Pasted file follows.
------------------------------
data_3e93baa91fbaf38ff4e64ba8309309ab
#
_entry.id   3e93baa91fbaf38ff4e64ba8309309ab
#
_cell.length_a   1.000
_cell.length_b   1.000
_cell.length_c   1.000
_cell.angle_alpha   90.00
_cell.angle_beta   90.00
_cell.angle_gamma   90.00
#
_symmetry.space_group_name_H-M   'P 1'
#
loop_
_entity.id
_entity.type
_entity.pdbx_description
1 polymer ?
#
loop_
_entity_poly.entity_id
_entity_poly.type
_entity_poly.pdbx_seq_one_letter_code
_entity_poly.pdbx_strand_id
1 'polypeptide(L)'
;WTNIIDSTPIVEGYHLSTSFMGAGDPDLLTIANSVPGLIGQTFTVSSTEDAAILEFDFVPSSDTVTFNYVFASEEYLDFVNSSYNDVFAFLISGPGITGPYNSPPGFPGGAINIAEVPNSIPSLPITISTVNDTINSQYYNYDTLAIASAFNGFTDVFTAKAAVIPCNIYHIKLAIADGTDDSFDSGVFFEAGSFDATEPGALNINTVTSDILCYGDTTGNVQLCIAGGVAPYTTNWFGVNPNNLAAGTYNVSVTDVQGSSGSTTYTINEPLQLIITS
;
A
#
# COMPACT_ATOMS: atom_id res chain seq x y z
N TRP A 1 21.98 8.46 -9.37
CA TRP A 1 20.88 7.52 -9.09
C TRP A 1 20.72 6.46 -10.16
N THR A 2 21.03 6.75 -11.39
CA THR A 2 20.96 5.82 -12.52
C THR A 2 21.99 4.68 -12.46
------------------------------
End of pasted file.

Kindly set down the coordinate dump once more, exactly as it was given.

data_3e93baa91fbaf38ff4e64ba8309309ab
#
_entry.id   3e93baa91fbaf38ff4e64ba8309309ab
#
_cell.length_a   1.000
_cell.length_b   1.000
_cell.length_c   1.000
_cell.angle_alpha   90.00
_cell.angle_beta   90.00
_cell.angle_gamma   90.00
#
_symmetry.space_group_name_H-M   'P 1'
#
loop_
_entity.id
_entity.type
_entity.pdbx_description
1 polymer ?
#
loop_
_entity_poly.entity_id
_entity_poly.type
_entity_poly.pdbx_seq_one_letter_code
_entity_poly.pdbx_strand_id
1 'polypeptide(L)'
;WTNIIDSTPIVEGYHLSTSFMGAGDPDLLTIANSVPGLIGQTFTVSSTEDAAILEFDFVPSSDTVTFNYVFASEEYLDFVNSSYNDVFAFLISGPGITGPYNSPPGFPGGAINIAEVPNSIPSLPITISTVNDTINSQYYNYDTLAIASAFNGFTDVFTAKAAVIPCNIYHIKLAIADGTDDSFDSGVFFEAGSFDATEPGALNINTVTSDILCYGDTTGNVQLCIAGGVAPYTTNWFGVNPNNLAAGTYNVSVTDVQGSSGSTTYTINEPLQLIITS
;
A
#
# COMPACT_ATOMS: atom_id res chain seq x y z
N TRP A 1 21.98 8.46 -9.37
CA TRP A 1 20.88 7.52 -9.09
C TRP A 1 20.72 6.46 -10.16
N THR A 2 21.03 6.75 -11.39
CA THR A 2 20.96 5.82 -12.52
C THR A 2 21.99 4.68 -12.46